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  • Writer's pictureKL Forslund

Book Writin'

How do you write a book? You could read a book on that. Or stick around while a guy who’s still writing his book tell you how it is. Don’t worry, everything I can tell you came from reading those books on writing books. If you don’t write books, this might be an entertaining expose on how the sausage is made. If you are that one person I know who wants to write a book but has no no clue, well, you could do worse. Let’s do this.

The Ending

Who’s the bad guy and how’s he gonna lose. If you don’t know this, your book will take twenty years and kill off two hundred and forty four characters to figure it out (lookin’ at you GRRM). For a murder mystery, it’ll be a lot easier to plant those clues and red herrings if you know whodunnit.

The Hero

When evil rears its ugly head, somebody’s got to fetch the Mallet of Justice and give it a whack. That’s the hero. They might have friends. But only one of them gets top billing. That’s the hero. This gives the audience somebody to relate to and cheer on.

Themes and Flaws

Ever wonder why the curtains were blue? Well it means nothing if you don’t pick a theme and character flaw to overcome so the hero grows. Then you hide all sorts of clues and examples of the theme and flaw in the story. Years later, high school English teachers will praise your genius and foresight.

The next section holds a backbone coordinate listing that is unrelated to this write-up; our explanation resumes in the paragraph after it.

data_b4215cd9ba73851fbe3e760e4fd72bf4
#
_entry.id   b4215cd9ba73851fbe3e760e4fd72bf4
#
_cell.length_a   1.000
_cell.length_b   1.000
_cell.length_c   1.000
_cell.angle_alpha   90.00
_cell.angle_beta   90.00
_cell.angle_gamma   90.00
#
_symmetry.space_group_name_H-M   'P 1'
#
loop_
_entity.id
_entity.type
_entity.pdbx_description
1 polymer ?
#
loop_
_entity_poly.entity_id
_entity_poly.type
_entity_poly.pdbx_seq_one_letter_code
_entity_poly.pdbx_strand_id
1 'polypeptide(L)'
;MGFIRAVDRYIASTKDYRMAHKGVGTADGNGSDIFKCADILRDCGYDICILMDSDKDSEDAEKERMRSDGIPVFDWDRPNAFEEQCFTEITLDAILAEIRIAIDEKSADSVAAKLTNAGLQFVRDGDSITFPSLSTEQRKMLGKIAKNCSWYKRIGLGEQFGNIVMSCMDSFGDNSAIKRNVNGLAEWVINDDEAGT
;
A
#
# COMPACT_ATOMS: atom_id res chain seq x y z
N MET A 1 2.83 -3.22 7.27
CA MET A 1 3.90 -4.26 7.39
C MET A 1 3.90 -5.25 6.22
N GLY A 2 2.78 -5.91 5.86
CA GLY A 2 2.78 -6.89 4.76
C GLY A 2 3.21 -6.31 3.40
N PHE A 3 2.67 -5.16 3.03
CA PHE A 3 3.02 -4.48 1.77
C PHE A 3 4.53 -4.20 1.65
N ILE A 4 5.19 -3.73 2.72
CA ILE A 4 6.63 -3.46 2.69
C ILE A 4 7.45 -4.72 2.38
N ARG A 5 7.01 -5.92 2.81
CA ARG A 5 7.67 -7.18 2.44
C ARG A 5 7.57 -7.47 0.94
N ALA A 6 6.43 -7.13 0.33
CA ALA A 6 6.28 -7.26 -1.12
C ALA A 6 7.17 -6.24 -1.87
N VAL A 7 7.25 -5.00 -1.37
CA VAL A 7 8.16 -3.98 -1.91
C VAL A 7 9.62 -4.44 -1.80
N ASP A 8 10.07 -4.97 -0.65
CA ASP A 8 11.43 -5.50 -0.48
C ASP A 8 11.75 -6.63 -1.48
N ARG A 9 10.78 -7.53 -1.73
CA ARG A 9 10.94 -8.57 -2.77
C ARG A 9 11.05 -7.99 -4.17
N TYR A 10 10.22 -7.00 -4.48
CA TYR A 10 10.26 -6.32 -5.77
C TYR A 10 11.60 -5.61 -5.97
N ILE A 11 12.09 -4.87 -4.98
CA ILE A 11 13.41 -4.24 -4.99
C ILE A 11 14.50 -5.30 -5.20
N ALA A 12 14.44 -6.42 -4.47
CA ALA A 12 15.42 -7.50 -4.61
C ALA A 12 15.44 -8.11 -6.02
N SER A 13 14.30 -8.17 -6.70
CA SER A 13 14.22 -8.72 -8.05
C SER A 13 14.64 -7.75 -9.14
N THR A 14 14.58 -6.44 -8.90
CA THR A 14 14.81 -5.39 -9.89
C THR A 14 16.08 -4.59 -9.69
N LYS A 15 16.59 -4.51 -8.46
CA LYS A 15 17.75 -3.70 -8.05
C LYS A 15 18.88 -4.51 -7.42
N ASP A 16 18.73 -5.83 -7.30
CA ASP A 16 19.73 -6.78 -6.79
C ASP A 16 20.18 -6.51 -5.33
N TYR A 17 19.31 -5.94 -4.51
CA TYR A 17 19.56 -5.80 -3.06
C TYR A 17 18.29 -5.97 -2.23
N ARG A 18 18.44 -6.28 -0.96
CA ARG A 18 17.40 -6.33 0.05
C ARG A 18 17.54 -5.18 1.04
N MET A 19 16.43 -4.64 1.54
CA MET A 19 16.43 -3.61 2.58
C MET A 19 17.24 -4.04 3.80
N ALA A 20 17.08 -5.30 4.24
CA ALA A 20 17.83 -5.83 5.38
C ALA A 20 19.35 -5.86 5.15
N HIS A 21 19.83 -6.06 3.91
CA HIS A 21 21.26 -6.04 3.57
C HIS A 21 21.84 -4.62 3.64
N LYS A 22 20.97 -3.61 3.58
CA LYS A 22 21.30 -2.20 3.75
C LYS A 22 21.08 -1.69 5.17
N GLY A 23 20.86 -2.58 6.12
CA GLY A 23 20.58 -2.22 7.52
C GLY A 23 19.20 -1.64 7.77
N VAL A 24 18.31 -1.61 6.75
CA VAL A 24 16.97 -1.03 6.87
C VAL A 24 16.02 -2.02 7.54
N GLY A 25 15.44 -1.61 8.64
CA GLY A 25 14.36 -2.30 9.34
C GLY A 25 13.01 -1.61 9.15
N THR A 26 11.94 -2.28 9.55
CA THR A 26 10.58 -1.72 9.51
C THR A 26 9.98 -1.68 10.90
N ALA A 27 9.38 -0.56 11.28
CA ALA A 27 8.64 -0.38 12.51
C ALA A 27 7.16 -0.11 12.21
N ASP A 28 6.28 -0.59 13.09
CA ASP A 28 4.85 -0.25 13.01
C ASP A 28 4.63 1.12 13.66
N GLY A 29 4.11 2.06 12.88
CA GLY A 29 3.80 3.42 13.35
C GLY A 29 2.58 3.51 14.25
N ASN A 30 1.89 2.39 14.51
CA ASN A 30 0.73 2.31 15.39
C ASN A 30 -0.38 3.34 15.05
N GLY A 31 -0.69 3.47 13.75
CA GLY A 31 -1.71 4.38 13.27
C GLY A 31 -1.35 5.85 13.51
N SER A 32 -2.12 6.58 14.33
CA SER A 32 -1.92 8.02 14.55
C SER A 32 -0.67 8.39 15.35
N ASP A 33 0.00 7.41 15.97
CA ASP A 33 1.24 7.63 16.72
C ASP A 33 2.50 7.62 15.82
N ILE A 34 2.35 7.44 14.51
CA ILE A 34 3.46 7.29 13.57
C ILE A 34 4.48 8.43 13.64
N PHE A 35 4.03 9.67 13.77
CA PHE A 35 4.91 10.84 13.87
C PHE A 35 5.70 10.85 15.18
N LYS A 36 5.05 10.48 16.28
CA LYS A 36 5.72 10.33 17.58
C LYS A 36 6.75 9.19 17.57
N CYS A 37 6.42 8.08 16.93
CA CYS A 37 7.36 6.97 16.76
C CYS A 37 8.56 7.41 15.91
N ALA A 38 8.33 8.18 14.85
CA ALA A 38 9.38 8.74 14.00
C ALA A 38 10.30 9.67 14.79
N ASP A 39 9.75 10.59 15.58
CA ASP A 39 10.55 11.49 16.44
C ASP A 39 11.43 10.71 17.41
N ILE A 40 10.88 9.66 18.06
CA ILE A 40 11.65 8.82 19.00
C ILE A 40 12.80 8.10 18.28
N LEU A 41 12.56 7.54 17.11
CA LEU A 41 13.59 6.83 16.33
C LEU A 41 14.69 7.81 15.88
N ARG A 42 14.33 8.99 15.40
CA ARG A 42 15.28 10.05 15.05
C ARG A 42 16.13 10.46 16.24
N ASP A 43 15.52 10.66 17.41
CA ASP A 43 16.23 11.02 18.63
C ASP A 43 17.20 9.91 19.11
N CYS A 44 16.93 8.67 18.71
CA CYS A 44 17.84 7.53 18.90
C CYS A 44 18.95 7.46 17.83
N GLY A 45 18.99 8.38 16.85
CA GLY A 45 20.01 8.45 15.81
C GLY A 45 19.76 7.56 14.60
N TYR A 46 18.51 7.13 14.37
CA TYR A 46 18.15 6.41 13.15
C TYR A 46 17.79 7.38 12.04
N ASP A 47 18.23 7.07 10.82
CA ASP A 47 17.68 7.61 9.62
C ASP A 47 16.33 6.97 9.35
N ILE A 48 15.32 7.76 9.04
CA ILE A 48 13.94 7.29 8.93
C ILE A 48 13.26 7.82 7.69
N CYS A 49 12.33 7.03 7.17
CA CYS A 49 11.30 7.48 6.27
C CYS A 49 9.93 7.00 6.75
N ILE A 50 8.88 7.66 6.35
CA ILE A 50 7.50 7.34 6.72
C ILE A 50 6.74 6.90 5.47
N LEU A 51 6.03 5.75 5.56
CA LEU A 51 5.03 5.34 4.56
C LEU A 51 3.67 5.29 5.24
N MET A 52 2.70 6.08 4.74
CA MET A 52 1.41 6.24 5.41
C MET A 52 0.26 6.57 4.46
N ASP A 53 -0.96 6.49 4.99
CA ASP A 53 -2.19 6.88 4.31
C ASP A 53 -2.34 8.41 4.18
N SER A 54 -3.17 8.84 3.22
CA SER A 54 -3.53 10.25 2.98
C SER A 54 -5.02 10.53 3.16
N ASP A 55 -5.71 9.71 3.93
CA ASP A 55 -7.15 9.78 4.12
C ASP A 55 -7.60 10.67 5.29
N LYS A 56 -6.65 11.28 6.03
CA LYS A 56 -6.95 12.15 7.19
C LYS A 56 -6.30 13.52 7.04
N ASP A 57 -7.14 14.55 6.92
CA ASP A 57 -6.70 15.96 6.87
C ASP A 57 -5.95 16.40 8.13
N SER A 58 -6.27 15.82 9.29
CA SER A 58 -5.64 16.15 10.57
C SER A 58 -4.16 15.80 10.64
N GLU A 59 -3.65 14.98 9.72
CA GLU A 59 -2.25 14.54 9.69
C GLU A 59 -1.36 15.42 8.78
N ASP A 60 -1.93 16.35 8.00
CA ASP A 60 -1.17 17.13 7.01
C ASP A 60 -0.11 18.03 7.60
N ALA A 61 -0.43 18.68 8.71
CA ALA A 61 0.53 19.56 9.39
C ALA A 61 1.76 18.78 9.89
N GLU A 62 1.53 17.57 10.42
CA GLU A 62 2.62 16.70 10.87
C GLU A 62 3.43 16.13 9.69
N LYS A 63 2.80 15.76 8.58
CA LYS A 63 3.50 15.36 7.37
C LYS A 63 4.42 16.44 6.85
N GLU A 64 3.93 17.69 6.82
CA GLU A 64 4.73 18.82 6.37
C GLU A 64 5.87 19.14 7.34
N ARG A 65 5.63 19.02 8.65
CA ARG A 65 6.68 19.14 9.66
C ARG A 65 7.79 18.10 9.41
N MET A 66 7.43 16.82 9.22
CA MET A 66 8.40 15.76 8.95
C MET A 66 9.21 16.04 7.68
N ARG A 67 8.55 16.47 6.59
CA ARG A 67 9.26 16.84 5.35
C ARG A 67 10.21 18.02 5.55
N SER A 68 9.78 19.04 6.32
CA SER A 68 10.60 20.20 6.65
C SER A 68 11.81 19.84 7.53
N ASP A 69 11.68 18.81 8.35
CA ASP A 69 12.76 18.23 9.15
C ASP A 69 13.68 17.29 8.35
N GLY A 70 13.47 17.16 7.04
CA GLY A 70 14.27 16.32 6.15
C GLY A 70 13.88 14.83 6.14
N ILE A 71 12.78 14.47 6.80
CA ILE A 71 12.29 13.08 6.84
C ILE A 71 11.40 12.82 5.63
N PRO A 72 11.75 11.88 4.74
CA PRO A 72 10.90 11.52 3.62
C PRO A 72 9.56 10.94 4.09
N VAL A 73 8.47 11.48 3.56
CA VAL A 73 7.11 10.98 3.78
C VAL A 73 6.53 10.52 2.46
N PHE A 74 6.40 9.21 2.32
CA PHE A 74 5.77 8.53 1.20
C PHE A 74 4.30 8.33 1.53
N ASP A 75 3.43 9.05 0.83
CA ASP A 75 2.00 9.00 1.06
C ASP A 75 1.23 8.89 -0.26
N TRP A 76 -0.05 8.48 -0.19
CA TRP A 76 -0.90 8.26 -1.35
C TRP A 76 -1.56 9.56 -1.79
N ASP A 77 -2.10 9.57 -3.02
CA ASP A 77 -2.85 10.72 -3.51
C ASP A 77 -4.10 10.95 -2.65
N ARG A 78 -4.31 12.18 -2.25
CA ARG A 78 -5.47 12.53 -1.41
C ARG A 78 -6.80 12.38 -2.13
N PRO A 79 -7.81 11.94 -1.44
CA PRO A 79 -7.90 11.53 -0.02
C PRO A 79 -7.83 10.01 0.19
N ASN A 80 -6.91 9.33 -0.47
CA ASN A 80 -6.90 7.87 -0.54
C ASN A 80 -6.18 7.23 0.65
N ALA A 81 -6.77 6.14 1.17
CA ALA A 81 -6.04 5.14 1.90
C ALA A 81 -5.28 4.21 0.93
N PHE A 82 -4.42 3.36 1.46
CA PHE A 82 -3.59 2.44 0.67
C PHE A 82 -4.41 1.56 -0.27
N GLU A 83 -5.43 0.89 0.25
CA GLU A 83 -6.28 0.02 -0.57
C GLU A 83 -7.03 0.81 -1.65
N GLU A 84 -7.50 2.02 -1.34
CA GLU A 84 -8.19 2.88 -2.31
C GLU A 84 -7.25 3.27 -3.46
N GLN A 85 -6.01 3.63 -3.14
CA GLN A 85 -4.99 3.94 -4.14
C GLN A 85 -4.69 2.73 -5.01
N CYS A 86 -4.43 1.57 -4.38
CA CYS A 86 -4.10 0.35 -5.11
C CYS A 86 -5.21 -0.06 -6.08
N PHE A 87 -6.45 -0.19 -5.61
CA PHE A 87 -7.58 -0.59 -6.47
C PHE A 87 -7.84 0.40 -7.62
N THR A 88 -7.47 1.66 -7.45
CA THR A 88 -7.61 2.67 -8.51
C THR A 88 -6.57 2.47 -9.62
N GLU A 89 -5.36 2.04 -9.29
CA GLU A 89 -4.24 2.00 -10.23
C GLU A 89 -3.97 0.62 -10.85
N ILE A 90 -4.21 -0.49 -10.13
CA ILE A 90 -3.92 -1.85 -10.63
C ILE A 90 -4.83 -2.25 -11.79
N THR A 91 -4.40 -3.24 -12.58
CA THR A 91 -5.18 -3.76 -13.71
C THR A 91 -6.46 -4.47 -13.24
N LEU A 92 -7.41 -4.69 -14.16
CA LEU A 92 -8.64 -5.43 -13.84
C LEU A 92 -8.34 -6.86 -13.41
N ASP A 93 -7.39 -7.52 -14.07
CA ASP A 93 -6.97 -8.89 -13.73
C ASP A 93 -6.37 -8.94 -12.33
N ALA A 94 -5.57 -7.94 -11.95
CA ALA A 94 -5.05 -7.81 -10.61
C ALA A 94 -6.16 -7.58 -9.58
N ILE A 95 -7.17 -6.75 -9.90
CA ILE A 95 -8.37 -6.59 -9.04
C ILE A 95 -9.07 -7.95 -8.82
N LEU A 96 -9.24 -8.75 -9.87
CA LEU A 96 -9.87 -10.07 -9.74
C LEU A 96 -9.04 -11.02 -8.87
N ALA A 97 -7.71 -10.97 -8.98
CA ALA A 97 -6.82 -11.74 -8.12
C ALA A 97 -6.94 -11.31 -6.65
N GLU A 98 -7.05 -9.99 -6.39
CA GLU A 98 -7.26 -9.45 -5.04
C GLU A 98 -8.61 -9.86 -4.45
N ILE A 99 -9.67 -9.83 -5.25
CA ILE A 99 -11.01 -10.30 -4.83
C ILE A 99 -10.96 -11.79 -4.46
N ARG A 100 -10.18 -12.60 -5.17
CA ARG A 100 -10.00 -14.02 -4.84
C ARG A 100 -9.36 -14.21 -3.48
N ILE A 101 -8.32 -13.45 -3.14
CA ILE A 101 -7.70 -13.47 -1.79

Status is quo until one day, the inciting incident really inconveniences the hero. Since nobody else is solving the problem, the hero sets out to hero the heck out of the problem. Making friends, enemies, overcoming obstacles and learning life lessons, the hero confronts the problem in a flashy way. The people rejoice, medals are handed out (except to Chewie) and the credits roll.

Wait, it gets Worse

The whole point of a story is how hard it was to solve the problem. We don’t flock to theaters to see gripping tales of going to the store to grab a jug of milk. Unless everything goes wrong on the way. Until the climax, the answer to how should this scene end is always “failure.” Lather, rinse, repeat. Before you know it, your hero is worn out and ready to learn his lesson, overcome his flaw and face his demon in the form of the enemy you invented before starting this project.


That’s all it takes to write a book just like some other books. Well, also, you have to write it. That part is hard. Speaking of which, I’ve got to get back to writing my book. Guess what happens next?

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